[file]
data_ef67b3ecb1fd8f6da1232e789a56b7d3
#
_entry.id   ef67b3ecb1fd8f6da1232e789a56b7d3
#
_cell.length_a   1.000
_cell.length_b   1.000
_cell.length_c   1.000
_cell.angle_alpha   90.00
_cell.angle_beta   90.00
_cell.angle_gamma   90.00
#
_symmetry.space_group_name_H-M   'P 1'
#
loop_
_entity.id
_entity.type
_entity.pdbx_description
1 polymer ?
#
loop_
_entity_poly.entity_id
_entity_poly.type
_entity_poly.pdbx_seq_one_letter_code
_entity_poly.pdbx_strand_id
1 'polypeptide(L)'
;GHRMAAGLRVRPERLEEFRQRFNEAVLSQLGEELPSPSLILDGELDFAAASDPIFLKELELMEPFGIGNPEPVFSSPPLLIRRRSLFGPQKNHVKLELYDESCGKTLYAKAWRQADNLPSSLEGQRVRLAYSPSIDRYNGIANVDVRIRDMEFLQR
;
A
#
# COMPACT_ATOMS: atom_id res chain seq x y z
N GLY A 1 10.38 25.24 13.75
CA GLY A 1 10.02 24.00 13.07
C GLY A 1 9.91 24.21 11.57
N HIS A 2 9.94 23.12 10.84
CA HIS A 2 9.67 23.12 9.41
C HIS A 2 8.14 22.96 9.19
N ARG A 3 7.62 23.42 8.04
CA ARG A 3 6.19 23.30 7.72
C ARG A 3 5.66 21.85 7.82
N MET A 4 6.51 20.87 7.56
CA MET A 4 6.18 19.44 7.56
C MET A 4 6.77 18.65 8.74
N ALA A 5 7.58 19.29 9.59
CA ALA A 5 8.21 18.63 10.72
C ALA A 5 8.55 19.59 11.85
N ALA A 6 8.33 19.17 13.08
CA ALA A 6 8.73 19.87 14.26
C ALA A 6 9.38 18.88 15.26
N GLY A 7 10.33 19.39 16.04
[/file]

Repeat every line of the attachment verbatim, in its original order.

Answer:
data_ef67b3ecb1fd8f6da1232e789a56b7d3
#
_entry.id   ef67b3ecb1fd8f6da1232e789a56b7d3
#
_cell.length_a   1.000
_cell.length_b   1.000
_cell.length_c   1.000
_cell.angle_alpha   90.00
_cell.angle_beta   90.00
_cell.angle_gamma   90.00
#
_symmetry.space_group_name_H-M   'P 1'
#
loop_
_entity.id
_entity.type
_entity.pdbx_description
1 polymer ?
#
loop_
_entity_poly.entity_id
_entity_poly.type
_entity_poly.pdbx_seq_one_letter_code
_entity_poly.pdbx_strand_id
1 'polypeptide(L)'
;GHRMAAGLRVRPERLEEFRQRFNEAVLSQLGEELPSPSLILDGELDFAAASDPIFLKELELMEPFGIGNPEPVFSSPPLLIRRRSLFGPQKNHVKLELYDESCGKTLYAKAWRQADNLPSSLEGQRVRLAYSPSIDRYNGIANVDVRIRDMEFLQR
;
A
#
# COMPACT_ATOMS: atom_id res chain seq x y z
N GLY A 1 10.38 25.24 13.75
CA GLY A 1 10.02 24.00 13.07
C GLY A 1 9.91 24.21 11.57
N HIS A 2 9.94 23.12 10.84
CA HIS A 2 9.67 23.12 9.41
C HIS A 2 8.14 22.96 9.19
N ARG A 3 7.62 23.42 8.04
CA ARG A 3 6.19 23.30 7.72
C ARG A 3 5.66 21.85 7.82
N MET A 4 6.51 20.87 7.56
CA MET A 4 6.18 19.44 7.56
C MET A 4 6.77 18.65 8.74
N ALA A 5 7.58 19.29 9.59
CA ALA A 5 8.21 18.63 10.72
C ALA A 5 8.55 19.59 11.85
N ALA A 6 8.33 19.17 13.08
CA ALA A 6 8.73 19.87 14.26
C ALA A 6 9.38 18.88 15.26
N GLY A 7 10.33 19.39 16.04